Special problems may arise for the solo singer at weddings and funerals. Often the family has certain preferences for music, and many times their choices are not appropriate liturgi-cally. It often takes a great deal of tact and firmness to refuse to sing songs that are either inferior in quality or inappropriate for the setting. Some churches wisely have attempted to eliminate this problem and to preserve the dignity and liturgical nature of weddings and funerals by setting guidelines and rules for the music used in these services.

Sources for Solos

In choosing vocal music for worship, the soloist can use a wide range of sources. First is the hymnal, which can often provide meaningful and useful music for the service (and can also help the congregation learn new and unfamiliar hymns). Other sources include vocal solo repertoire with sacred text, written originally as independent solos; the large repertoire of oratorios and cantatas that sometimes provide movements which can be used separately; and the unison anthem, which frequently makes an excellent vocal solo.

The list below includes suggestions soloists and other worship leaders may find helpful in selecting appropriate music for a particular liturgy.




Bach, J.S. Sacred Songs from Schemelli's Cesangbuch (Concordia) [indexed according to topic]

Dvorak, Anton. Biblical Songs (G. Schirmer) [high and low voice]

I find the following useful for worship services:

4. "God is my Shepherd"
5. "I Will Sing New Songs"
6. "Hear my Prayer, O Lord"
9. "I Will Lift Mine Eyes"
10. "Sing Ye a Joyful Song" (4,5, and 10 are also useful for weddings)

Herbst, Johannes. Three Sacred Songs (Boosey and Hawkes) [high]

1. "Abide in Me:
2. "See Him, He Is the Lamb of God"
3. "And Thou Shalt Know It"

Schuetz, Heinrich. Five Sacred Songs (Concordia)
1. "Bring to Jehovah"
3. "Now Will I Praise the Lord With All My Heart"

[Rather demanding and probably more useful in non-liturgical settings because of lengthy vocal melismas on alleluias.]
Thiman, Eric H. The Church Soloist (Novello) [A collection of 8 songs]
"Jesus the Very Thought of Thee"
"The God of Love My Shepherd Is"
Vaughan Williams, Ralph. Five Mystical Songs (Stainer and Bell-Galaxy Music Corporation)

5. "Let All The World In Every Corner"


Bunjes, Paul ed. Wedding Blessings (Concordia) [high and low]
Bach, J.S. "Jesus, Shepherd, Be Thou Near Me"
Bach, J.S. "O Love That Casts Out Fear"
[useful as introit]
Bach, J.S. Duet: "The Lord Bless You"
Brahms, Johannes, harmonizer. "O Jesu, Joy of Loving Hearts"
Welsh hymn tune, setting Bunjes. "Love Divine, All Loves Excelling"
Bach, J.S. "Jesu, Joy of Man's Desiring" [one version for voice and organ and another version for voice, organ and instrument].
Although the title of this collection suggests that these selections are useful especially for weddings, most of them are also appropriate for general use.

Kirby, W., compiler. Seventeen Sacred Songs (G. Schirmer, Inc.) [Includes selections from the Messiah and Elijah with others]
Michaelis, Ruth, compiler. The Church Year in Song. (G. Schirmer) [25 compositions from the sixteenth century to the present]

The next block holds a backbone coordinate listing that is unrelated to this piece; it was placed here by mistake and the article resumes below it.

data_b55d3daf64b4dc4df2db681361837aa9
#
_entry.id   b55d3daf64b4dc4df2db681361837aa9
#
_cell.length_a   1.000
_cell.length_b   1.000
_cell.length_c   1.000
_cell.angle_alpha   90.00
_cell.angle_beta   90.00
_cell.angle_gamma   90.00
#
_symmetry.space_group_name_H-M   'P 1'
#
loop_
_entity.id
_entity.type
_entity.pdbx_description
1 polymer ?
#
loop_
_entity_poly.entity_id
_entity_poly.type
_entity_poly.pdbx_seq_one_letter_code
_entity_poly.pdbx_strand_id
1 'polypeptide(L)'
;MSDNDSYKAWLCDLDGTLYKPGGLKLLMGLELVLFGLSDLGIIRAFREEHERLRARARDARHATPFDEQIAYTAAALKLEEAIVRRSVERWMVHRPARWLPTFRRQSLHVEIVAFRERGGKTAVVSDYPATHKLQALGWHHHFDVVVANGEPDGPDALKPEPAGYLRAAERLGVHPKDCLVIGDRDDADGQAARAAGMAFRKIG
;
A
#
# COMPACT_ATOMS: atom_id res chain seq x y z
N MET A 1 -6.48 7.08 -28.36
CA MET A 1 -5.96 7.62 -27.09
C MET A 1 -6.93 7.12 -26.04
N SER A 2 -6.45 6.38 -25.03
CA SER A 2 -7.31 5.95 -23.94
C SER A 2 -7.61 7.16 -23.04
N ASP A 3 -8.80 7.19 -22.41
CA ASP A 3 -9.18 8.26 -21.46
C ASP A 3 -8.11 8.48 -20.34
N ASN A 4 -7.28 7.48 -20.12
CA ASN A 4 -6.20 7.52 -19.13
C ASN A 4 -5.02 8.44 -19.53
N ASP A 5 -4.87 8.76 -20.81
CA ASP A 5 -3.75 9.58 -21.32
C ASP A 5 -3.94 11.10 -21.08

Pfautsch, Lloyd, ed. Solos for the Church Year
(Lawson-Gould Music Publishers,Inc, G. Schirmer, Inc. selling representative)

Bach, J.S. "Rise Up, My Heart, with Gladness" [Easter]
Franck, C. "Come Thou, Dear Redeemer" [Advent]
Pfautsch, Lloyd, ed. The Church Soloist (Lawson-Gould Music Publishers, Inc., G. Schirmer, Inc. selling representative) [high and low]
I have found this collection very useful; the following are my favorite pieces:

Franck, J.W. "Be Thou Still"
Handel, G.F. "O Lord, Whose Mercies Numberless"
Mendelssohn, F. "I Will Sing of Thy Great Mercies"
Schuetz, H. "Give God the Father, Praise" [Same song found as number 1 of Schuetz's Five Sacred Songs.]


Bach, J.S. "My Heart, Ever Faithful" (G. Schirmer) in key of C (also high)
Bech, John Ness. "Song of Joy" (C.F. Peters) [difficult, wide range]
Handel, G.F. "I Know that My Redeemer Liveth" from Messiah (G. Schirmer) [This aria is published separately and comes in mezzo-soprano key D and soprano key E. Useful for funerals.]
McAfee, Don. "Psalm 139 (Abingdon Press) [high and low; makes use of obligato instrument—flute, violin or clarinet]
Mendelssohn, F. "I Waited for the Lord" (Boston Music Co.) 1085
Tate, Phyllis "Brother James's Air"— Psalm 23 (Oxford University Press) [medium voice and piano]
Wetzler, Robert. "We Wait in Hope for the Lord" from Two Scriptural Songs (Art Masters Studios Inc. Minneapolis, MN) [AMSI medium voice, flute and organ]


Caldwell, Mary E. "A Lute Carol" (H.W. Gray Publications) [Optional flute obligato]
Caldwell, Mary E. "In the Bleak Midwinter" from A Christmas Triptich (H. W Gray Publications) [Not suitable for formal church service but excellent for recital or program.]
Niles, John Jacob. "What Songs Were Sung"
"I Wonder as I Wander"
"Jesus, Jesus, Rest Your Head"
All three Niles songs found in The Songs of John Jacob Niles
(G. Schirmer)
Reger, Max. "The Virgin's Slumber Song" (Associated Music Publishers) High, Medium and Low. [This song is not suitable for the worship service, but is appropriate for non-liturgical programs.]
Yon, Pietro A. "Gesu Bambino" (J. Fischer & Bro.) [high and low; also published with violin obligato.]


Many of the songs listed under general use are suitable also for weddings. Bach, "My Heart Ever Faithful," Beck, "Song of Joy," the Dvorak songs 4,5,9, and 10, the Scheutz songs 1 and 3, the Thiman songs listed, and of course, the songs in Wedding Blessings, edited by Paul Bunjes may be included in this category.
Beck, John Ness. "Song of Devotion" (G. Schirmer)
[Source of text: Phil. 1:3-11]
Bender, Jan. "Wedding Song" (Concordia) [A setting of Psalm 128]
Buxtehude, D. "Lord, Who at Cana's Wedding Feast" from Bunjes (ed) Wedding Blessings (Concordia)
Peeters, Hor. "The Lord's Prayer" (Edition Peters) [high, medium and low].
For me, this simple and unostentatious setting is a refreshing change from the Mallot.
Schuetz, Heinrich. "Wedding Song" (Chantry Music Press) [From the book of Ruth: Whither Thou Goest]
Wetzler, Robert. Psalm 128—A Wedding Song (Augsburg Publishing House) [medium voice and organ]


Espina, Noni. Vocal Solos for Christian Churches. Third edition, revised and enlarged; called Vocal Solos for Protestant Services in second ed., Metuchen, N.J. and London: The Scarecrow Press, Inc., 1984.
Laster, James H. Catalogue of Vocal and Duets Arranged in Biblical Order. Metuchen, N.J. and London: The Scarecrow Press, Inc., 1984.
Welles, Joan. Soloists' Guide to Selecting Sacred Solos. Indianapolis, IN: PGP Publishing Inc., 1985. [P.O. Box 51564, $24.95, Jan. 1988] "Over 650 sacred solos uniquely indexed for easy access by title, composer, biblical reference, topic, publisher and range."


Hawn, Dr. C. Michael. "Use Children's Choir Anthems as Solos in Worship: Some Suggestions."
Chorister's Guild Letters (Jan. 1989): 169.

Reformed Worship 15 © March 1990, Calvin Institute of Christian Worship. Used by permission.